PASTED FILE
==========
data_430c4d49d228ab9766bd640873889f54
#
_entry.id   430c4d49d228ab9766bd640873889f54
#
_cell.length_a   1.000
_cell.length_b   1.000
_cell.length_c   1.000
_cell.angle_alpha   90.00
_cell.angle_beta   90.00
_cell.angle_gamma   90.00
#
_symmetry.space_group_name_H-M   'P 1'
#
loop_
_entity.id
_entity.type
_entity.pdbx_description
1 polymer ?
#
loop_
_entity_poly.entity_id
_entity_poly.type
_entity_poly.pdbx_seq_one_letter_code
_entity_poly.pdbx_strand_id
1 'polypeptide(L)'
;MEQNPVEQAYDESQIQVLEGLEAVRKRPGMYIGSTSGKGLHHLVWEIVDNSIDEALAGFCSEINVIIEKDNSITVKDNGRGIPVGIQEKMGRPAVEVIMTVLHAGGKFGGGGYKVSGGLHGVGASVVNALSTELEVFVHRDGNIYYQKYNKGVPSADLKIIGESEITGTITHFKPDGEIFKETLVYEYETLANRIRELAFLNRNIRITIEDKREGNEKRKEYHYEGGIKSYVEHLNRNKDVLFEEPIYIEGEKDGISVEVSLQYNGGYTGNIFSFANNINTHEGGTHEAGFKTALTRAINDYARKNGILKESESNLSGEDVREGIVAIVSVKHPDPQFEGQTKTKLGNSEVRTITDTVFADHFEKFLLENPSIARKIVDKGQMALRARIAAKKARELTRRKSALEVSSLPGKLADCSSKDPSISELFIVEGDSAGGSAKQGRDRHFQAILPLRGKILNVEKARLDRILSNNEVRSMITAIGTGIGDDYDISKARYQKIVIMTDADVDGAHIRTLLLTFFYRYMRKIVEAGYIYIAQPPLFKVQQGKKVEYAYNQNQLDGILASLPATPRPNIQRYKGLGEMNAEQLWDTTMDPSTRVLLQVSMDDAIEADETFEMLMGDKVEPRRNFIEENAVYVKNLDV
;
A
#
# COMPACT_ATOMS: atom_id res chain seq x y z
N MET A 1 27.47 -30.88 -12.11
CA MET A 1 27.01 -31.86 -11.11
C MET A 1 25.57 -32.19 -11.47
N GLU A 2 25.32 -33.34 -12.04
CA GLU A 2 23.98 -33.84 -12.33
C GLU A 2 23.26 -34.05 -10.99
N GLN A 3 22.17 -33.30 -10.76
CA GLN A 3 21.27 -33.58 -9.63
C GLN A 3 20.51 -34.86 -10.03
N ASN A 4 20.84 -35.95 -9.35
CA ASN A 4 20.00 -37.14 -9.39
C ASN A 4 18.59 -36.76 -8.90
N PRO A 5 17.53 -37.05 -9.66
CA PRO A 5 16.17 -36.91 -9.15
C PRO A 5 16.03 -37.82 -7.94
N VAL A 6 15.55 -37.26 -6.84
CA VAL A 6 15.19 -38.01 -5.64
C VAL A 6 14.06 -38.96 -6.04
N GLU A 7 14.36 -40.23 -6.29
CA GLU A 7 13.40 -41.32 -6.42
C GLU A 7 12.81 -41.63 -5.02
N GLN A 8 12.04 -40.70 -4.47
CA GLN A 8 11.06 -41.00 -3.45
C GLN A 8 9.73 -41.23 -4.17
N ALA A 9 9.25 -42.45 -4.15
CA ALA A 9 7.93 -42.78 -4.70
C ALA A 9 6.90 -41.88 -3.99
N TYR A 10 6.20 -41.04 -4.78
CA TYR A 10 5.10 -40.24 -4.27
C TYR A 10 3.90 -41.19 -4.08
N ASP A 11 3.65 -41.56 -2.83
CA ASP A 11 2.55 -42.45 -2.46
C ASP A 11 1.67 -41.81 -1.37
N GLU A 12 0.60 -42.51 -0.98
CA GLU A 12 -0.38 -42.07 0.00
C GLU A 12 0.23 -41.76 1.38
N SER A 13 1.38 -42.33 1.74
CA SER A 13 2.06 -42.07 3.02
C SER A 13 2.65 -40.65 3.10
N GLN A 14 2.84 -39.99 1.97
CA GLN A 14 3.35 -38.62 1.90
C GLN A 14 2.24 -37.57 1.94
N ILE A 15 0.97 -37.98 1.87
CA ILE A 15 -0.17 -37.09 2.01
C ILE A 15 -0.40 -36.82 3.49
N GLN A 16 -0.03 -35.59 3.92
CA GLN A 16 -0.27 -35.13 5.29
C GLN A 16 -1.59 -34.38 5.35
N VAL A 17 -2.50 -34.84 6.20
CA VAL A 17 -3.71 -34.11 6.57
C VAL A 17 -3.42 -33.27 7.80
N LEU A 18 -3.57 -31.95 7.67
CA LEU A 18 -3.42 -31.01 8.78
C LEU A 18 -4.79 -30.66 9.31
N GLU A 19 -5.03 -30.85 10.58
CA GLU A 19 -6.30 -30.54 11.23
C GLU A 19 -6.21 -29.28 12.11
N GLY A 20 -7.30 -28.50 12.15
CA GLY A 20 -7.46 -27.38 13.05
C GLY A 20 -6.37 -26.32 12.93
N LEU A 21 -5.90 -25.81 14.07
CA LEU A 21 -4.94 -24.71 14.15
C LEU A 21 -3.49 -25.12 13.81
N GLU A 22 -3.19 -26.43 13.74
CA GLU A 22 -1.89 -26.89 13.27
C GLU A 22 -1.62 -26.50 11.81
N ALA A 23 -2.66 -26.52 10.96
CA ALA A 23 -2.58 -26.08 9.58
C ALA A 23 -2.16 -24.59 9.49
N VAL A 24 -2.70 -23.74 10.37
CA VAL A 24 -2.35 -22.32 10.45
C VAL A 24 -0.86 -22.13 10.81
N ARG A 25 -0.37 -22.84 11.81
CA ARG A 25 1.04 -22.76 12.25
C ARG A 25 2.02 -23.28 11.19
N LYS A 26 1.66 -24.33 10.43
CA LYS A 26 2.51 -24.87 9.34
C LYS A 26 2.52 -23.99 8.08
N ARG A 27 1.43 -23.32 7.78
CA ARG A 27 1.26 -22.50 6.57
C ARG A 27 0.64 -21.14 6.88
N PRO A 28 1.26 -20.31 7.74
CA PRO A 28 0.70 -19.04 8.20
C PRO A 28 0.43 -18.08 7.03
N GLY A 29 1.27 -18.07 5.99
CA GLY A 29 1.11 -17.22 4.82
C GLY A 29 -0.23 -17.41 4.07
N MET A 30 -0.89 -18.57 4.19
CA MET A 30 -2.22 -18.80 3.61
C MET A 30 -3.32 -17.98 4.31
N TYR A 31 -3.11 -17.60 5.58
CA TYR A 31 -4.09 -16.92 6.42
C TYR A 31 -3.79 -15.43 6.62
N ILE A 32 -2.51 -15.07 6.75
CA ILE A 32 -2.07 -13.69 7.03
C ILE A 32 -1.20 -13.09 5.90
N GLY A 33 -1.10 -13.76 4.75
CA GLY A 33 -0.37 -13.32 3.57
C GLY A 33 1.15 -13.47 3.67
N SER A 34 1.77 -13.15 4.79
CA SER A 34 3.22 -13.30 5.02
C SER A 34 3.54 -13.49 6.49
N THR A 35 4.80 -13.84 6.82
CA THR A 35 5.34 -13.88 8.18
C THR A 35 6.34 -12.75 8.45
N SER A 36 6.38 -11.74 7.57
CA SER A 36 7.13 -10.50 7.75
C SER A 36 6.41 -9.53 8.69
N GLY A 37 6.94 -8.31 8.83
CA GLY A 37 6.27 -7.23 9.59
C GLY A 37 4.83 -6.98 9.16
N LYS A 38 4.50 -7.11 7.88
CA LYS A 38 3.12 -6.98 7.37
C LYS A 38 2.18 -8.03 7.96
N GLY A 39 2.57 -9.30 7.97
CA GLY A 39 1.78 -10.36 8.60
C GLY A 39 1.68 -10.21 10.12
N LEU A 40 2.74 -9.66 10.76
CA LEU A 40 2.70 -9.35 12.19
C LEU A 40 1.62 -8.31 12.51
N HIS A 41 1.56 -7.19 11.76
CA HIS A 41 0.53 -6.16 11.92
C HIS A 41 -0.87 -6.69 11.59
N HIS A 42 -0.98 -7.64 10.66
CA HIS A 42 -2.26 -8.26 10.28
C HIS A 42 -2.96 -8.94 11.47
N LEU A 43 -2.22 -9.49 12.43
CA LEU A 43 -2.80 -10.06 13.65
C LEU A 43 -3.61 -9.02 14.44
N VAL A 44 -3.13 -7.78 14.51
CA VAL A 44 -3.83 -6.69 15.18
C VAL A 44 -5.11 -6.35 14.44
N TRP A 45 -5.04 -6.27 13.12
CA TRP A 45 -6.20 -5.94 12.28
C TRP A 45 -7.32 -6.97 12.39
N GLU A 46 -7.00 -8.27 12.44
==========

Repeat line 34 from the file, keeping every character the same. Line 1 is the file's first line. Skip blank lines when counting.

N GLU A 2 25.32 -33.34 -12.04